Power Returns To Millions Of Texans, But Many Remain Without
ARI SHAPIRO, HOST:
Millions of Texans have been without electricity for days. Finally, today, those outage numbers dropped significantly, though there are still hundreds of thousands of homes and businesses without power. Boil-water orders are affecting millions, too. Rose Garcia lives in Marfa, and she says this has been tough. Her dad uses an oxygen machine to breathe.
ROSE GARCIA: It's just been one hill after another. My daddy's real sick. And, you know, without any heat, it's just been real rough.
SHAPIRO: I'm joined now by Dominic Anthony Walsh of Texas Public Radio, who's been monitoring this situation from San Antonio. Good to have you here.
DOMINIC ANTHONY WALSH, BYLINE: Thank you.
SHAPIRO: So more than 3 million homes and businesses in Texas got power overnight. That's good news. But as we said, many others are still in the cold and dark. Is there a forecast for when everyone's going to have their power back?
WALSH: Right, it's an important question and one that we still don't really have a clear answer to. You know, we're still in the midst of an extreme winter storm here in Texas, although it is a little bit less severe than it was on Sunday. Now, ERCOT, which operates the state's electric grid, says it expects power demand to surge again tonight and tomorrow morning as temperatures plunge. And those same icy conditions that will drive up demand could, once again, affect the power supply. Here's Bill Magness. He's the CEO of ERCOT.
BILL MAGNESS: If we do hit a bump and have some generation have to come back off, we may have to ask for outages. But if we do, we believe they'll be at the level where they could be rotating outages, not the larger numbers that we faced earlier this week.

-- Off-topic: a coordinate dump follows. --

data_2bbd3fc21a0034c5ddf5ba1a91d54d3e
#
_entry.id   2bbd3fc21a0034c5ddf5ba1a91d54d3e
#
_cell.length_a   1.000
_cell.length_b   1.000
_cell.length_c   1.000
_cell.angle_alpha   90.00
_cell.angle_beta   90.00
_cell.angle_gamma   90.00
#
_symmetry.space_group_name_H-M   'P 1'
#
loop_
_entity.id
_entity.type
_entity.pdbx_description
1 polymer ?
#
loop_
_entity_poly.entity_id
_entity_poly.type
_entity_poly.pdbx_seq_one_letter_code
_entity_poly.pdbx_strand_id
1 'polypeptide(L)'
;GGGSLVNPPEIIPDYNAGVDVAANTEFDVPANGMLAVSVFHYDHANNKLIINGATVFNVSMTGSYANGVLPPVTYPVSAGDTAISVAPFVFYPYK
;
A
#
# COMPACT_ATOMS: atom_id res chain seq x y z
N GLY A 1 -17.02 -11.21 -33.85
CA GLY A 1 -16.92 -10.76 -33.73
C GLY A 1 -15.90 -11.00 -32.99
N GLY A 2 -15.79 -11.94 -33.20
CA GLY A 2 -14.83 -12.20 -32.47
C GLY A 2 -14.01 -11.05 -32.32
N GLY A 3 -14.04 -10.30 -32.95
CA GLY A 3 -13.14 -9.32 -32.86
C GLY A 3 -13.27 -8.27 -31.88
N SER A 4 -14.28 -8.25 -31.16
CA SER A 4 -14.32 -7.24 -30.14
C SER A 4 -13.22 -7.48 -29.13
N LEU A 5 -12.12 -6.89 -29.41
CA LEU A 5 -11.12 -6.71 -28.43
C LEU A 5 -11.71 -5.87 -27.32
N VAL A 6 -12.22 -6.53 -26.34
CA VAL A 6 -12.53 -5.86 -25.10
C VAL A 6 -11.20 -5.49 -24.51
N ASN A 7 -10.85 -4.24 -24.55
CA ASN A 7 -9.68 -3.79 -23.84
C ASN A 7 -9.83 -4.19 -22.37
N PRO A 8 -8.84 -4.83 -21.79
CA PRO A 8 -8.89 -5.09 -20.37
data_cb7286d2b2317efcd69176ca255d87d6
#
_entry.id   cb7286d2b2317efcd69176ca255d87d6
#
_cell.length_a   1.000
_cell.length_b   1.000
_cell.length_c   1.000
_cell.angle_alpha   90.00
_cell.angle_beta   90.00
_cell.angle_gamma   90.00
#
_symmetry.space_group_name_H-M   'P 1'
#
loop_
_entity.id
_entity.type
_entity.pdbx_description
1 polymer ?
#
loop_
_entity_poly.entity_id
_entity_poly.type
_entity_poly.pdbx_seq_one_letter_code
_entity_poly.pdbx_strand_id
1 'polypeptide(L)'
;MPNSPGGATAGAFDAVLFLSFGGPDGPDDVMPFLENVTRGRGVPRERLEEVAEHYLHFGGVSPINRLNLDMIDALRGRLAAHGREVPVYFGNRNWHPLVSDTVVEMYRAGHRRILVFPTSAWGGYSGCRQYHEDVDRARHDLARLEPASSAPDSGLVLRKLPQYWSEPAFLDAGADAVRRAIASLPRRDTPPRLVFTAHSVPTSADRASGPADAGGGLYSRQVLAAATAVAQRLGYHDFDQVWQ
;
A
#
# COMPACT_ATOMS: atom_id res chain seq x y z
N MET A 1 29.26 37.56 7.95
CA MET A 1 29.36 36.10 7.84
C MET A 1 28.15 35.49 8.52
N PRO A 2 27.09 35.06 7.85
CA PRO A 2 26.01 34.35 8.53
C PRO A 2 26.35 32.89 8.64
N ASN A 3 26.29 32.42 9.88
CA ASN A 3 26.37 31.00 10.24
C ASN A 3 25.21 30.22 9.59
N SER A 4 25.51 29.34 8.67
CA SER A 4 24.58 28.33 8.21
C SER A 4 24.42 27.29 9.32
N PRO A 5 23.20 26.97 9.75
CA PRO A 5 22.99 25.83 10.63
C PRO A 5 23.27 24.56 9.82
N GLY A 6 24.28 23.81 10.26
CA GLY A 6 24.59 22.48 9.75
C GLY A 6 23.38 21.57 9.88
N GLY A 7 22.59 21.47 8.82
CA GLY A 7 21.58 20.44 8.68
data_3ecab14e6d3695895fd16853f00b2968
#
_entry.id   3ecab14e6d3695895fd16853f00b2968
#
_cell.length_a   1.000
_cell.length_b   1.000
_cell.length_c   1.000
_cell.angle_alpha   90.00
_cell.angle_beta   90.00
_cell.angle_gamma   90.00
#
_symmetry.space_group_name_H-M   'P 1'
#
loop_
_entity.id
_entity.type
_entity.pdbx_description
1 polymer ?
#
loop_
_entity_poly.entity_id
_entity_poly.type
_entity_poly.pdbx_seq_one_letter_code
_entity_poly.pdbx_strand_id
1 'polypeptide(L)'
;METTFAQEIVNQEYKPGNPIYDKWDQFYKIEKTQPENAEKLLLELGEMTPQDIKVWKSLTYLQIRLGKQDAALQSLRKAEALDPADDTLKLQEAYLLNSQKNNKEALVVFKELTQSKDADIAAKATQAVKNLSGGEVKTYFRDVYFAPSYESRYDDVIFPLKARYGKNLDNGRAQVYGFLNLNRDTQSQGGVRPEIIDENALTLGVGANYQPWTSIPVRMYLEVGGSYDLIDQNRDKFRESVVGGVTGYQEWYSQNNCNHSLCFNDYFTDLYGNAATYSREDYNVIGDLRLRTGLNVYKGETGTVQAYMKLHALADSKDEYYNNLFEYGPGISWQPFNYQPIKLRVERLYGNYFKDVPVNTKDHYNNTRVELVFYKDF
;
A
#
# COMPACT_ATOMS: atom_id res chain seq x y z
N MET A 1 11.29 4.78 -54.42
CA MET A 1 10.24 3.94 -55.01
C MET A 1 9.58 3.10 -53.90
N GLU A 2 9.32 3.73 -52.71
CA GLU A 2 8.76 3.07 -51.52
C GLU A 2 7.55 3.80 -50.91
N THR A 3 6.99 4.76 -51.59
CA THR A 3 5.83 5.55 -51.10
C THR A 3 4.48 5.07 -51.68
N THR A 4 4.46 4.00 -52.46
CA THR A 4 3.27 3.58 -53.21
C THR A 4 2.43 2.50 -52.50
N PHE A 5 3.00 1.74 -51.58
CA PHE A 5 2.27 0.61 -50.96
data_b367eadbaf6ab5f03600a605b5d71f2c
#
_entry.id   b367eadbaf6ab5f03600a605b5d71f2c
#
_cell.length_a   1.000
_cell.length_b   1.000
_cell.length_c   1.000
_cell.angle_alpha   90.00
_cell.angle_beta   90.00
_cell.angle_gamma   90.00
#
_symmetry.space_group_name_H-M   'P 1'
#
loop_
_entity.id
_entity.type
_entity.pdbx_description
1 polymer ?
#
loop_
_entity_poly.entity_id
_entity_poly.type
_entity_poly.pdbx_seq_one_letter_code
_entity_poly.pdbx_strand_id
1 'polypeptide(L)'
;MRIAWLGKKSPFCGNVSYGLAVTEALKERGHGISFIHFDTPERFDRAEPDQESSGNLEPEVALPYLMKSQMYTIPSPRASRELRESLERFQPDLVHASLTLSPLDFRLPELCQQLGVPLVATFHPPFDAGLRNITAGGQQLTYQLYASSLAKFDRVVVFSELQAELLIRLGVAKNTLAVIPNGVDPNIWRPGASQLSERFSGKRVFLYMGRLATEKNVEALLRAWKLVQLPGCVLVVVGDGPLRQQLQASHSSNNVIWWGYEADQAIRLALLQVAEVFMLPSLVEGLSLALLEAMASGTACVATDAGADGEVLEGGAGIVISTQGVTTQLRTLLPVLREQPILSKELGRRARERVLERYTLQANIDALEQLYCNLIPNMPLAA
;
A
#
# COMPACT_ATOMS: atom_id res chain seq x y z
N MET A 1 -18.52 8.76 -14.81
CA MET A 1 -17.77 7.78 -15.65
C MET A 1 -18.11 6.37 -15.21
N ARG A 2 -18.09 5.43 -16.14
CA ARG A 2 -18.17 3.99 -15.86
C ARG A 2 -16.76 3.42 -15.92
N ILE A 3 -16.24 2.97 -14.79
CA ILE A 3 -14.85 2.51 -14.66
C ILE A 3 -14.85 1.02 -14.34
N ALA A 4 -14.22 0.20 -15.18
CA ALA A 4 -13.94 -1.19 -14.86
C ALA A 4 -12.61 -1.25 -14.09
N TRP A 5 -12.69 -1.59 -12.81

WALSH: So power grid operators may have to order more outages tonight or tomorrow. And beyond these supply-and-demand-driven outages, there's also damaged equipment across Texas that is in the process of being repaired. Some utility companies say power may be fully restored by Monday, but it's really anyone's guess.
SHAPIRO: And then there's also the issue of these boil-water orders that millions of Texans are under. Why are so many people without clean water right now?
WALSH: Yeah, access to water has become an additional crisis on top of this larger catastrophe. Millions of Texans are under a boil-water notice because of water quality concerns, and, you know, that's if they can even get tap water. We've seen lots of frozen and burst pipes. And, you know, on the water utility side, frozen pumps, damaged infrastructure have affected water pressure and quality for whole regions of the state. And, you know, some cities had water treatment plants knocked offline by the power outages.
A lot of people have had to do - have had to boil snow to do basic things like flushing their toilets. So these issues vary from place to place, but just like the issue with the power, there's no definitive timeline on a resolution. Hopefully things improve as the temperatures rise tomorrow and over the weekend.
SHAPIRO: As this crisis stretches on, there's been some political fallout, too. Tell us about that.
WALSH: So ERCOT, which again operates the Texas grid, will be investigated by state and federal officials and potentially reformed. The Texas Legislature is expected to begin hearings about this crisis next week. And also, Senator Ted Cruz is getting a lot of heat after being photographed leaving the Houston airport with his family yesterday, headed to Cancun, Mexico. You know, he's been widely criticized for leaving during this crisis. Just today, his office released a statement saying that his daughters asked to go on a trip. And he flew them out last night, but after all the uproar, he's coming back to Texas today.
Now, we should point out, in December, Senator Cruz criticized the mayor of Austin when he made a trip to Cabo San Lucas in the midst of a COVID-19 surge at the same time he was telling people to stay home, so clearly not the best optics for Senator Cruz here.
SHAPIRO: That is Texas Public Radio's Dominic Anthony Walsh in San Antonio. Dominic, thank you. And stay warm.
WALSH: Thank you, Ari. Transcript provided by NPR, Copyright NPR.